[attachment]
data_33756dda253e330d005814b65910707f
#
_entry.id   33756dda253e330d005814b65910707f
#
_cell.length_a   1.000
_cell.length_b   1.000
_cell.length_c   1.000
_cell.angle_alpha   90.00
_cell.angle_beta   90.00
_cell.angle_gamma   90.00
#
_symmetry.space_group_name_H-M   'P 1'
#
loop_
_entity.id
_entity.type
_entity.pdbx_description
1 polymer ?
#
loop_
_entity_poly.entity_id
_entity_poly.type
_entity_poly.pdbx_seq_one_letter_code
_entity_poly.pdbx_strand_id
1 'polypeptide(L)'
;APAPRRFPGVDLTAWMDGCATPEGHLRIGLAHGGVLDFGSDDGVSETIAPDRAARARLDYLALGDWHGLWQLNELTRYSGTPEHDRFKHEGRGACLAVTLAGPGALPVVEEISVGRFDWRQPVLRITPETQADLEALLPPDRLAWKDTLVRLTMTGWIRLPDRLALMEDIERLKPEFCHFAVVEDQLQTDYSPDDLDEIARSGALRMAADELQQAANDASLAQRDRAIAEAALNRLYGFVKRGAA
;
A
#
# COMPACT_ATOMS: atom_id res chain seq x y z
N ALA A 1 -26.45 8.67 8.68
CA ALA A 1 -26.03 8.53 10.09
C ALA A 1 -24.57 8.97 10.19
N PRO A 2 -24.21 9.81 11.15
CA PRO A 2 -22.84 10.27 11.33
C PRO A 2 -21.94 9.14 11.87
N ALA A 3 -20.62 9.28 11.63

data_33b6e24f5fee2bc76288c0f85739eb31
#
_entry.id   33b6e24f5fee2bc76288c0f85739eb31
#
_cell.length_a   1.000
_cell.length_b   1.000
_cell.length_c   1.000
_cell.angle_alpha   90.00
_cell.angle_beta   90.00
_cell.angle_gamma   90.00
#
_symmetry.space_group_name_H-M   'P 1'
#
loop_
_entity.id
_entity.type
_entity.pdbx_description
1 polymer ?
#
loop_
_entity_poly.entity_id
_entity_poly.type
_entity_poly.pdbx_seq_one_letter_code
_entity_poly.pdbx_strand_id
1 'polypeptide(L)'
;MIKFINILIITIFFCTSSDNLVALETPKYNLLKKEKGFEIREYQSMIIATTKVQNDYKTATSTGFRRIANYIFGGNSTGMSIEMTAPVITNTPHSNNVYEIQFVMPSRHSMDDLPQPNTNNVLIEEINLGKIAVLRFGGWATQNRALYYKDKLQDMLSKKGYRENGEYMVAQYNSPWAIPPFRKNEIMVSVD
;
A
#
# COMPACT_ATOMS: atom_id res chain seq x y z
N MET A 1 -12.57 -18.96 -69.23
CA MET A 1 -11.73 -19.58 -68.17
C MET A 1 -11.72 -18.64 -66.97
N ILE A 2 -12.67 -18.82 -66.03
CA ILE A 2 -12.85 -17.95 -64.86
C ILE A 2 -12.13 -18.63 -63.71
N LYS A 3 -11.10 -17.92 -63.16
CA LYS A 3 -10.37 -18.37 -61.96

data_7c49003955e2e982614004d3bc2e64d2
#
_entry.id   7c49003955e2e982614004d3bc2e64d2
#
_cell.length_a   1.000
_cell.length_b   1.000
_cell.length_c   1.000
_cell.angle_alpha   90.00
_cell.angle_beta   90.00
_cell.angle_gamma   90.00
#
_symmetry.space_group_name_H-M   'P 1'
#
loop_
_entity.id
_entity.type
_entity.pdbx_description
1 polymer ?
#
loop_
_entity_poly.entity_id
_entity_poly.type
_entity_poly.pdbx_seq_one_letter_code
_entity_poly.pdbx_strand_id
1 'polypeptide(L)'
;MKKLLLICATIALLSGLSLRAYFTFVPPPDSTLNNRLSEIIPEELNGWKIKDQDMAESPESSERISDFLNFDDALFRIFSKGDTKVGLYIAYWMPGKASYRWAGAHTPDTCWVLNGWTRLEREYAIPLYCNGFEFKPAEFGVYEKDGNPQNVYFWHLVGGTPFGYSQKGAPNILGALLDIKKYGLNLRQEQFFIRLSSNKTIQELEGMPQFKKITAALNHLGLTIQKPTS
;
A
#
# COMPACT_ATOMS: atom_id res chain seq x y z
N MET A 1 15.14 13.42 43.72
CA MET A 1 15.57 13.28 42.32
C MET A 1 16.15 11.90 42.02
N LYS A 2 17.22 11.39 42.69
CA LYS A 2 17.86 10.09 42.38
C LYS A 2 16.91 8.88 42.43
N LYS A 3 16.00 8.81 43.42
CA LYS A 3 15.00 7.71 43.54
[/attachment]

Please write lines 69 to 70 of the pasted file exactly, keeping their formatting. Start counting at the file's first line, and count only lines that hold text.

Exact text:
CA MET A 1 -11.73 -19.58 -68.17
C MET A 1 -11.72 -18.64 -66.97